Photo by Apple
Apple Likely to Announce New Macs and iPads at Brooklyn Event on 30 October 2018
“There’s more in the making,” says Apple’s cryptic (and customized—check them all out!) invitation to media outlets, announcing an event in Brooklyn on 30 October 2018. If you didn’t receive a custom invite, don’t worry, Apple will be streaming it for the rest of us.
Apple just released new models of the iPhone and Apple Watch, and updated the MacBook Pro line in July. So what might Tim Cook and company unveil at this event?
- iPad: It has been over a year since we’ve seen a new iPad Pro (see “Apple’s 10.5-inch iPad Pro Aims for the Sweet Spot,” 10 August 2017) and over 6 months since the last non-Pro iPad (see “Apple Releases Sixth-Generation 9.7-inch iPad with Apple Pencil Support,” 27 March 2018). Thus, a new iPad seems likely. Bloomberg, whose coverage is being led by the reliable Mark Gurman, points to a new iPhone X-like iPad Pro with Face ID. We haven’t been hearing complaints about the current iPad Pro line, but larger screens and Face ID would be welcome. (An updated iPad mini would be even more welcome for some, but we hold out little hope for that.)
- MacBook and/or MacBook Air: Neither of Apple’s older laptops has been updated since 2016 (see “Apple Updates 12-inch MacBook, Bumps MacBook Air RAM,” 19 April 2016), and even then, the MacBook Air was woefully outdated and the basic MacBook never truly up to snuff. Bloomberg suggests Apple is looking to replace the MacBook Air, which would be appreciated by those who prefer smaller and less expensive laptops.
- Mac mini: The Mac mini has stagnated for 4 years (see “Apple Launches iMac with Retina Display, Refreshes Mac mini,” 16 October 2014), and even then it wasn’t much of an upgrade from the 2012 model. But the diminutive Mac saw a sign of life last year when CEO Tim Cook mentioned it in an email message (see “Tim Cook Calls the Mac mini “Important,” 23 October 2017). Details are scant, but Gurman claims the new Mac mini will be focused on professionals, with new storage and processor options, likely with higher prices. Apple’s track record with the Mac mini has been so poor that we’re concerned a new model won’t have an attractive spot on the price/performance curve.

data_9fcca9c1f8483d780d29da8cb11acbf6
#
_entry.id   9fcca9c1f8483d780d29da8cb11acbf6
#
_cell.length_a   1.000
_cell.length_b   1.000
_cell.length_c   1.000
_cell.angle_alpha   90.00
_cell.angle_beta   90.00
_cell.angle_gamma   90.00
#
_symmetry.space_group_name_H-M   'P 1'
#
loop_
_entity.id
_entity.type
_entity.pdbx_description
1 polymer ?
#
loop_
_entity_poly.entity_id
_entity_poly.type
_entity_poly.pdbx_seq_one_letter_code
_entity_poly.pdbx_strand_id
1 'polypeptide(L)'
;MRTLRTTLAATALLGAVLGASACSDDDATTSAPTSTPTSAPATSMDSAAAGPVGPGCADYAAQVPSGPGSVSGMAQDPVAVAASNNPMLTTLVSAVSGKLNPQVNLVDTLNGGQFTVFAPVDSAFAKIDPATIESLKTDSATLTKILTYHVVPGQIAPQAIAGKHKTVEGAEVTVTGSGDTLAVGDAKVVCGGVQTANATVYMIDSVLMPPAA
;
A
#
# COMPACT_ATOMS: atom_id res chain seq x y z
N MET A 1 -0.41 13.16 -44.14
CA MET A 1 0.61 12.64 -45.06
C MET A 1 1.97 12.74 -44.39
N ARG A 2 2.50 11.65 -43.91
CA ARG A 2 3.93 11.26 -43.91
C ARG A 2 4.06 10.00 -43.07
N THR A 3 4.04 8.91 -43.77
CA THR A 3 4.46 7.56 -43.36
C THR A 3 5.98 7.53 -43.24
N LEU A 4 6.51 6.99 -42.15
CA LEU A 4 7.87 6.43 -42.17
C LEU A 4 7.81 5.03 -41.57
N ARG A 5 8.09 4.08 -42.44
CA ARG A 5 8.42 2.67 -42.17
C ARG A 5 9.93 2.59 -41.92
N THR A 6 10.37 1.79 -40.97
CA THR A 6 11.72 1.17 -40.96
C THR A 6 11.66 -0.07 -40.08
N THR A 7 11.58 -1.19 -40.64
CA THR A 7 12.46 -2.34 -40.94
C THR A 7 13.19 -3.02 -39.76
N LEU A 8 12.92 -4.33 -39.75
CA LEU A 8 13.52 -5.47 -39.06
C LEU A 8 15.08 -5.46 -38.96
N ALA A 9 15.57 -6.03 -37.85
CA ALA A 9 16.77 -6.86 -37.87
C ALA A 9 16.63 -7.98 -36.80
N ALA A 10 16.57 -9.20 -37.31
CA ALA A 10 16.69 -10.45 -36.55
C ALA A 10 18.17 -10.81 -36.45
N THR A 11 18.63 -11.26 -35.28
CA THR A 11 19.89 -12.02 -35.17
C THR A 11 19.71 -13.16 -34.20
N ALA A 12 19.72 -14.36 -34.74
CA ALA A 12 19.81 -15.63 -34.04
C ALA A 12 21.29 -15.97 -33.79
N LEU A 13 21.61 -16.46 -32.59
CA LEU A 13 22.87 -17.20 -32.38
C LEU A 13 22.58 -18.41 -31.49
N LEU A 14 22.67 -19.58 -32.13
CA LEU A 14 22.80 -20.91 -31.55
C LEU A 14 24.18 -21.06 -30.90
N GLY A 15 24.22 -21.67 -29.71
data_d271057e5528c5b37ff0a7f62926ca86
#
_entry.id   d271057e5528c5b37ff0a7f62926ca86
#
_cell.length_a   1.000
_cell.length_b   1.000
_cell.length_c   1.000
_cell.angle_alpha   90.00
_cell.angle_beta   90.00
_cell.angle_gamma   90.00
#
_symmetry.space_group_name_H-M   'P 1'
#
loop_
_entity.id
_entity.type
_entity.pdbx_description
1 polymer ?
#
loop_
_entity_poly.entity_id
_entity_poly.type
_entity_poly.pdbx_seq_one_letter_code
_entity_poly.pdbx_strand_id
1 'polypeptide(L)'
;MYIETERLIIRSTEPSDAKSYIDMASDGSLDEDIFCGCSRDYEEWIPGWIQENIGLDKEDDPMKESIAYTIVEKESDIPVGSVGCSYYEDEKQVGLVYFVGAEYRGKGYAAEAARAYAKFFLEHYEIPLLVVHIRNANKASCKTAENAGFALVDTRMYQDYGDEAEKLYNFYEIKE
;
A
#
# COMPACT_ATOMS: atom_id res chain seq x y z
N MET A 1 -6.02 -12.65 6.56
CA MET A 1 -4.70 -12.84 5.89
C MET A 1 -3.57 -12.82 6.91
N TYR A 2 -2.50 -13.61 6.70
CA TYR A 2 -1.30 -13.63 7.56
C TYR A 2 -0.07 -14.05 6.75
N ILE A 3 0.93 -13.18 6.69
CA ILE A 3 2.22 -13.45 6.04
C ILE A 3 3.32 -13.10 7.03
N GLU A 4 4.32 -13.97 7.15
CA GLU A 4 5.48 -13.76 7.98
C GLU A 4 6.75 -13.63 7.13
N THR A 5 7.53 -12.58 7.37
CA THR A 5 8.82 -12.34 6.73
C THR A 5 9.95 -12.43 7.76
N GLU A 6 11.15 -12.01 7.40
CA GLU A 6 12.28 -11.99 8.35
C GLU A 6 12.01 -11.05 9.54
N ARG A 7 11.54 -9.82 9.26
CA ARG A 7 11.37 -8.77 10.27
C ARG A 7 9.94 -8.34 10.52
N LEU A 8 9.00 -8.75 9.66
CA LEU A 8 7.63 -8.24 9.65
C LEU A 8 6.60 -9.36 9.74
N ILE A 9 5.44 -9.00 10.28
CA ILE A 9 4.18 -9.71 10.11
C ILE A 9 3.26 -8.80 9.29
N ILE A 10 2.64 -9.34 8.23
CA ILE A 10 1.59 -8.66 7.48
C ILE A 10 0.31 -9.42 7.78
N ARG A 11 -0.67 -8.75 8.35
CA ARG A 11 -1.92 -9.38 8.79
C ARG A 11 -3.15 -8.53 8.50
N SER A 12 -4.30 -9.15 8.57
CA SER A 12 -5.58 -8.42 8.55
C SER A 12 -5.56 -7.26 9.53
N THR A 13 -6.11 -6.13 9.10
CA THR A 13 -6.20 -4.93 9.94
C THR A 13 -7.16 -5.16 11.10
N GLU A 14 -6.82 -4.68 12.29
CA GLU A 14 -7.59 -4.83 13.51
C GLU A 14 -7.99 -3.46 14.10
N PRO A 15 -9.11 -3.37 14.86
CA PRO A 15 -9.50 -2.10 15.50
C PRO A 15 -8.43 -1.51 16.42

- iMac: We saw iMac updates last year (see “2017 iMac Configuration Quirks: Don’t Get Burned!,” 12 June 2017) and the iMac Pro hit the shelves at the end of the year (see “Apple Releases the iMac Pro,” 15 December 2017), so we don’t expect much, if anything, iMac-related at the event. At most, we might see a quiet spec bump for faster processors.
- Mac Pro: The rethought Mac Pro isn’t due until 2019, but it’s possible that Apple will say something about it at the event (see “New Mac Pro Slated for 2019; May Be Modular,” 6 April 2018).
What are you hoping to see at the event, likely Apple’s last for several months? Let us know in the comments!
These logos are super cool, IMHO. I would have liked to see which publication got what logo:
The logos, the choice of Brooklyn… this is all about the professional creative.
Here’s hoping it’s a new Pro/Mini, I’m still betting they’re merging those two lines.
The existing Pro machines - the iMac Pro and the MacBook Pro - If it’s a refresh of them it’s an incremental update. Might be a few surprises but probably not.
A Pro 9.7" iPad would be nice to see though.
I linked to a BusinessInsider article in our piece that connects many of them. Now if only we could get a poster with all the logo variants!
When they announced one of the first Apple Stores would be located in Soho in NYC rather than in Midtown, just about everyone who didn’t work in a creative field thought it was nuts.
This will be a great idea. I’m semi retired now and don’t need to drag a MacBook Pro around much anymore, so I’m definitely hoping for a Mini Pro.
I’m hoping that sometime in the not too distant future iPad Pros will be able to run stuff like Photoshop and replace MacBook Pros.
I’ve been checking out links from other sites too, and it seems possible that maybe almost every organization, at least the larger ones, got their own logo. What a great way to build up buzz and anticipation, and kudos to Apple’s PR people.
Adobe has already announced full Photoshop for iPads (unspecified models) in 2019.
I’ve made a video offering my predictions for what we’ll see at the October event.https://www.youtube.com/watch?v=3AfMFtrfxo4